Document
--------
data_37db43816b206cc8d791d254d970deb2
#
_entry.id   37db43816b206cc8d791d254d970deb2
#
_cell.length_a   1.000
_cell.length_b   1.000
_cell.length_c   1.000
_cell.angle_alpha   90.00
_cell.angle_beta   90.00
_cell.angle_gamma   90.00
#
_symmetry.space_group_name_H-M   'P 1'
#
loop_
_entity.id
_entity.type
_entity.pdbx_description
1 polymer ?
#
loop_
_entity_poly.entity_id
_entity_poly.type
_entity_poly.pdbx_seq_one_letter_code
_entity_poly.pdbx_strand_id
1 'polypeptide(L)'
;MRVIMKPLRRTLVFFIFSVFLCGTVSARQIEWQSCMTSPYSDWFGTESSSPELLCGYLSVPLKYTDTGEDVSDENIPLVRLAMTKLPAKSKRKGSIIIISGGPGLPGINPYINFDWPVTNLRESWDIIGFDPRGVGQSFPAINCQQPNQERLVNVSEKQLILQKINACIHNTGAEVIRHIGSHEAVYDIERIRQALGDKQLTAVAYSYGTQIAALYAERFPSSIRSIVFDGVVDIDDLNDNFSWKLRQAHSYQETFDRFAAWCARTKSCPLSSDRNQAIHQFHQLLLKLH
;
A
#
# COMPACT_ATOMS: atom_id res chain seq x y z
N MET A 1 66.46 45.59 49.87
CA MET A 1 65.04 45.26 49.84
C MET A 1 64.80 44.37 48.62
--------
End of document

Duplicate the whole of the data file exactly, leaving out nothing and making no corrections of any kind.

data_37db43816b206cc8d791d254d970deb2
#
_entry.id   37db43816b206cc8d791d254d970deb2
#
_cell.length_a   1.000
_cell.length_b   1.000
_cell.length_c   1.000
_cell.angle_alpha   90.00
_cell.angle_beta   90.00
_cell.angle_gamma   90.00
#
_symmetry.space_group_name_H-M   'P 1'
#
loop_
_entity.id
_entity.type
_entity.pdbx_description
1 polymer ?
#
loop_
_entity_poly.entity_id
_entity_poly.type
_entity_poly.pdbx_seq_one_letter_code
_entity_poly.pdbx_strand_id
1 'polypeptide(L)'
;MRVIMKPLRRTLVFFIFSVFLCGTVSARQIEWQSCMTSPYSDWFGTESSSPELLCGYLSVPLKYTDTGEDVSDENIPLVRLAMTKLPAKSKRKGSIIIISGGPGLPGINPYINFDWPVTNLRESWDIIGFDPRGVGQSFPAINCQQPNQERLVNVSEKQLILQKINACIHNTGAEVIRHIGSHEAVYDIERIRQALGDKQLTAVAYSYGTQIAALYAERFPSSIRSIVFDGVVDIDDLNDNFSWKLRQAHSYQETFDRFAAWCARTKSCPLSSDRNQAIHQFHQLLLKLH
;
A
#
# COMPACT_ATOMS: atom_id res chain seq x y z
N MET A 1 66.46 45.59 49.87
CA MET A 1 65.04 45.26 49.84
C MET A 1 64.80 44.37 48.62